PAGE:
My God, the first 20 miles of today's ride wound me through the most beautiful scenery; around every bend was more mountains and more water. At one point there were skeletons of old trees still standing in the lake with dozens of black birds perched in their branches like some species that has overtaken an abandoned city.
I rode the rest of the 40 miles under gray skies, no doubt from a not-so-far-off forest fire; it cast the surrounding mountains in a haze, making them barely visible at times, like they were under a thin sheet of silk. I rolled effortlessly for miles with the wind on my back. At one stretch of no-pedaling the road was covered in crickets.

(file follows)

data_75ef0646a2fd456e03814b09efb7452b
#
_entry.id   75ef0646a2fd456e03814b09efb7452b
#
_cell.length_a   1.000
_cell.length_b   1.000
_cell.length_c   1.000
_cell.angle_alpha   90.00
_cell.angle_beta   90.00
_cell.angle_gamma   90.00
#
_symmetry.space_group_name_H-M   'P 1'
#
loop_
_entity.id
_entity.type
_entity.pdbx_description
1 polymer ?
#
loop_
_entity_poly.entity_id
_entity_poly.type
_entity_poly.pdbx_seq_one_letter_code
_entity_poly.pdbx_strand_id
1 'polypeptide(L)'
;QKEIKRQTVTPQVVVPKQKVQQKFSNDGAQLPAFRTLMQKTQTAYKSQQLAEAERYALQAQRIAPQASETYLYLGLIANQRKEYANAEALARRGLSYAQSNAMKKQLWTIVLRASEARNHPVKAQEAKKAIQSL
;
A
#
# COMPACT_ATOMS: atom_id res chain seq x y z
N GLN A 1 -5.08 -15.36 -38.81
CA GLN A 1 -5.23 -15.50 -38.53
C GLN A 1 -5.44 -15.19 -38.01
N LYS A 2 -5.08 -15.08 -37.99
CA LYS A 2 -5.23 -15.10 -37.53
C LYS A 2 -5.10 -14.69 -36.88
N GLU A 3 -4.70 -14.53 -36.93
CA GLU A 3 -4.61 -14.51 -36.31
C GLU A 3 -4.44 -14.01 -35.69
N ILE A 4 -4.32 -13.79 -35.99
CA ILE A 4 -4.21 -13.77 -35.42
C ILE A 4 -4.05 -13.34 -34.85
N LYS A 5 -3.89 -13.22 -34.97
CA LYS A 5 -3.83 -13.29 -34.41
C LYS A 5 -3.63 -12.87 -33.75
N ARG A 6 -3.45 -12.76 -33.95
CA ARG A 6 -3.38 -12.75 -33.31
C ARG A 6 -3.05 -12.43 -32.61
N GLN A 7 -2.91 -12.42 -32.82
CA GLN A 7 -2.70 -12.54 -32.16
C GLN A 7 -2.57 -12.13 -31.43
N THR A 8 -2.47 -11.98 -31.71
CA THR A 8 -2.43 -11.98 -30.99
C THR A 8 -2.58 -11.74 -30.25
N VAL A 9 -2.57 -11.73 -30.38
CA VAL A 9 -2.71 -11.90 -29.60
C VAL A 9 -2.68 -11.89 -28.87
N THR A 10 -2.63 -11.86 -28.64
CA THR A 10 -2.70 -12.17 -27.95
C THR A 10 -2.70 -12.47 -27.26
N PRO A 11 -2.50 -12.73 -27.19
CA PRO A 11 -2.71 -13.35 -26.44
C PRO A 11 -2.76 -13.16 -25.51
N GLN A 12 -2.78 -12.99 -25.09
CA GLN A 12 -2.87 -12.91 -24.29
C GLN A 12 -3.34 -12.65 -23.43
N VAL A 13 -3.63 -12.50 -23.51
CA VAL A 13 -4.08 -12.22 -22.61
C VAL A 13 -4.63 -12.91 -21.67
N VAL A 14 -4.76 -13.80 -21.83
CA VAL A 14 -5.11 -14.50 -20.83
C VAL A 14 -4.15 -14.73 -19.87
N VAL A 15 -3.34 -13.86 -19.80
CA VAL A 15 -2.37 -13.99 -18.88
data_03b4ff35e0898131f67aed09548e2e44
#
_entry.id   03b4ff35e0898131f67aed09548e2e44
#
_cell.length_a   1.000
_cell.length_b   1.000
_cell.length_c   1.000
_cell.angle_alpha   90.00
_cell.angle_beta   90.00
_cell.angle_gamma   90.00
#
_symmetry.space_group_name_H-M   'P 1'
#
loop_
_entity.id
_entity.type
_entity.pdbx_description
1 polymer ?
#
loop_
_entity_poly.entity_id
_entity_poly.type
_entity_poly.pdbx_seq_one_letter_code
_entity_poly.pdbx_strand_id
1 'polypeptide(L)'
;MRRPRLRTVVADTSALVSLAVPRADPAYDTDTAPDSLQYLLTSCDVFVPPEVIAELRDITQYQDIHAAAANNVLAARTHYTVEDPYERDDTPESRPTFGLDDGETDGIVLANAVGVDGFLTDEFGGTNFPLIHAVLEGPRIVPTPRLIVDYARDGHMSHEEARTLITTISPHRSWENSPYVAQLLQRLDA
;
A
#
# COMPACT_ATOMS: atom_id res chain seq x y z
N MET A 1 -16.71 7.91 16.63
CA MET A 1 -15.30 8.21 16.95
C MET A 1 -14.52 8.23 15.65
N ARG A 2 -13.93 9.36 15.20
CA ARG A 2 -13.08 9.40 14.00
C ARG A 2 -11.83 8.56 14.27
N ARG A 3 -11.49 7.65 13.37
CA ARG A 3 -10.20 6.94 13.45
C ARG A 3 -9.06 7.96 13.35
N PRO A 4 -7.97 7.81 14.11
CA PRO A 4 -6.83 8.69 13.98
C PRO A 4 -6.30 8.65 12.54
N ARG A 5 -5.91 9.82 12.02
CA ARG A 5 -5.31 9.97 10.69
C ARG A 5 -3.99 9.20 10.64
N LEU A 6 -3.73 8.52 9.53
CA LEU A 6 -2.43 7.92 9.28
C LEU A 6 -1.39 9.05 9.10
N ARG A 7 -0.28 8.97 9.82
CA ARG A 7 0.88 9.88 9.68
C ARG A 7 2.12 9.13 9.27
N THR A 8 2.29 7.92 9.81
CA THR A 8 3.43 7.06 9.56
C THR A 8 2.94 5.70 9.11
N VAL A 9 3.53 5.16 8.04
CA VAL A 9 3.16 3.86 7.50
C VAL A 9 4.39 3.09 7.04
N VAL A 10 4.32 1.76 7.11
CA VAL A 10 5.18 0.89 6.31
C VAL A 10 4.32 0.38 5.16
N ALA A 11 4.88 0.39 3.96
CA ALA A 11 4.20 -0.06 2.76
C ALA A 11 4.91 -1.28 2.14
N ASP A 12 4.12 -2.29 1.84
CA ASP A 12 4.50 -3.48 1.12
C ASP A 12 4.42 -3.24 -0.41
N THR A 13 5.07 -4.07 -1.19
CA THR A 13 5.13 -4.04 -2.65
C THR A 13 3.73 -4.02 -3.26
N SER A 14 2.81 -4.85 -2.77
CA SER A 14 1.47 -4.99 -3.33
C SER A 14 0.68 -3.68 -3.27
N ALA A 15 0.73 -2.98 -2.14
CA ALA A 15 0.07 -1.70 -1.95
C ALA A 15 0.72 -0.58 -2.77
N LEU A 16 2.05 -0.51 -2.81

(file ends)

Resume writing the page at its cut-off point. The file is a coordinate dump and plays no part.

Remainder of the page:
They all sprung off the ground in wild, unpredictable directions when I rode by. I could feel them bouncing of my bike and my bare legs. At one point I looked down to see one on my right shoe, one on my right leg and another on my left like they were hitchhikers looking to be taken away out West like little brown Kerouacs. It would've been nice if one of them stayed but, I got to Ennis all by myself.